LIZ is one of the newest members of the Mad Decent family, she dropped her second release Hush on the label’s JEFREES imprint earlier this week. LIZ is a pop princess who sounds like Britney Spears did back in the day, but instead of pigtails and a school uniform, LIZ wears Timberlands and baseball jerseys. Although the Pisces singer (born in March) just turned 26, she’s got no problem being seen as a teen popstar. “My whole vibe is pretty youthful.” Heartbreak, crushes, unicorns and daydreaming make up the fabric of her lyrics and she’s not interested in being “taken seriously,” in the traditional sense. LIZ’s project is all about feeling good and having fun.

This is the first time Mad Decent’s signed a pop act, so we caught up with the California singer to find out more about what makes her so special. Check out the music video for her single, “Hush,” above and scroll down to read the full interview.

Mad Decent says “Hush,” would have been an essential anthem of every bedroom dance party if it dropped in June 2000. What’s driving you to make Y2K-esque pop in 2013?

I reference a lot of late 90’s early ‘2000s R&B and pop records but make it current. No one’s gonna hate on a great well-written pop song. I don’t mind people’s guilty pleasure.

I think a lot of the DJs that are “tastemakers” doing their own edits of Backstreet Boys and ‘N Sync are cool—but I’m actually hitting it right on the nose. I’m a pop artist actually making new music just like that. When I was younger I was made fun of because I like ‘N Sync, Britney, and Christina. I tried to do darker music, piano-based and playing coffee houses, but then I realized this music is way more fun!

Is there a moment in pop music you’ll never forget?

I do remember the day when ‘N Sync’s Celebrity was coming out—I was in 8th grade, it was before the time we had internet on phones, and I knew they were gonna drop the new single “Pop,” that day. I brought my CD player that had crappy radio signals to school and snuck out of class to hear them drop it. I listened on my headphones in the bathroom.

There’s a picture of JC [Chasez] at the beginning of my “Hush,” video because I loved him. I had photos of him taped in my locker when I was in school and I knew all his choreography.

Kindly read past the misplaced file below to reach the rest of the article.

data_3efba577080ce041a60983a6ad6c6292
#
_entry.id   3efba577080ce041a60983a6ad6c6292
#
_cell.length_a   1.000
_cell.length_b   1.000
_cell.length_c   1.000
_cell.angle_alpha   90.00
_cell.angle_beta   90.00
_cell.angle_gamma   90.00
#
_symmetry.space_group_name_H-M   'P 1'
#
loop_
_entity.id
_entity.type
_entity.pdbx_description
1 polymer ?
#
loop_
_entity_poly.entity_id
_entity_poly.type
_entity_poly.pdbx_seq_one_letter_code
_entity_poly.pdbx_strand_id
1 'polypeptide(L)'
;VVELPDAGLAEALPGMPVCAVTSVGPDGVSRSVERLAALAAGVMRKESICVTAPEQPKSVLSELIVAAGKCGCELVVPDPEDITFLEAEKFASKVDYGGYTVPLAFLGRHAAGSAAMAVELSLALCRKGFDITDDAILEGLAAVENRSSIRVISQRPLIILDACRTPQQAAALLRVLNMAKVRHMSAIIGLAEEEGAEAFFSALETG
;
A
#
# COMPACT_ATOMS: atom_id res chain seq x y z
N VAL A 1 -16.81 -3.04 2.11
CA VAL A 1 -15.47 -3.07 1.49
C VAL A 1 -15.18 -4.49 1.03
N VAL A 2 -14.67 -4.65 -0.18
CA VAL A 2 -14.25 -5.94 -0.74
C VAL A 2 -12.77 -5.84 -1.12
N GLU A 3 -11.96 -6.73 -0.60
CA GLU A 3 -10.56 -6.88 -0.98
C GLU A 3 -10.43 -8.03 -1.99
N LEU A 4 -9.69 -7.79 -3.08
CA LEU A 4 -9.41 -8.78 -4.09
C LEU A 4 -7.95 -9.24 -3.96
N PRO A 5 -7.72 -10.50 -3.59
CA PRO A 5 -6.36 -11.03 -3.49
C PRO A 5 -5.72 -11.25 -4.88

Tell me about your partnership with Mad Decent?

I was doing toplines for some DJs and EDM artists and I got on the radar of Diplo and Paul Devro, who asked to hear my solo stuff. I played it for him and he hit me up two weeks after saying they wanted to put out my stuff. Mad Decent for me are such tastemakers and they’re so involved with the progression of music and pop culture. I’m so lucky they’re as fearless as they are. I’m the first real pop artist they’ve signed—they totally get the references and the sentiment. Underneath all of that are really well written pop songs.

Who do you get compared to most often?

Ashanti and Katy Perry—maybe because of my style. 

Well Katy’s electric style really sets her apart, kind of like you. Is that really how you dress or were the Timberlands and snapbacks a styling choice for the video?

I this is just how I dress! I wear basketball shorts, I wear Jordans, I wear Timbs—I’ve always been a bit of a tomboy. I had some custom engraved Timbs made that have my name on the back of them. I wear my army jacket a lot it goes with everything. Big gold hoops go with everything too. I got some cool leather leggings that I like to wear with jerseys.

Totally. What was it like to work with Riff Raff?

I met him a couple times, he’s wild. I wasn’t with him when he did that verse on that song. 

Spring Breakers also drew from Y2K pop music, like Britney Spears' "Everytime." What do you think of the movie?

People keep making comparisons between the video and Spring Breakers. We shot that video before the movie came out, so I didn’t even know the ski masks were a thing. It doesn’t bother me—people can compare me to whatever they want. I just want to make fun colorful videos—I’m not rebelling against anything.

What’s the most exciting thing happening in music right now?

The whole idea of selling out has been washed down the drain. I’m over that—I used to want to be taken really seriously. No shade to artists who do, but for me it would be easy to do a black and white video and make it really dark and moody—but I’m over it. I want to do something more fun and carefree.

Why do you think that’s important?

Theres a lot of crap going on in the world. I’ve gone through some really heavy stuff and this music helps me feel better. I don’t think it’s that complicated—you should make music that makes you feel good.

What is some music that’s helped you through hard times?

I was watching Sinead O’Connor perform the other day. She’s always amazing. If I’m down I try to listen to stuff that’s gonna make me feel better. I listen to lots of rap too, like Bone Thugs N Harmony. I really want to get Krayzie Bone to do a verse on one of my songs.

Are you really a unicorn?

My manager made this joke—that I’m made of unicorn blood because I’m so sweet and innocent and people shouldn’t take advantage of that. You know, like how could you take the blood of a unicorn? They’re so magical and mystical.

Do you watch Game of Thrones?

I don’t have time to watch Game of Thrones I’m too busy writing songs and tagging golf courses in Inglewood.

What’s next?

I’m working on an album but it’s nowhere near ready yet—we’re gonna keep putting out singles through the year. I’m really excited for my next single, it’s a secret but there will be a lot of great remixes. I’ve been going back and forth with Ryan Hemsworth, so I’m excited to work with him.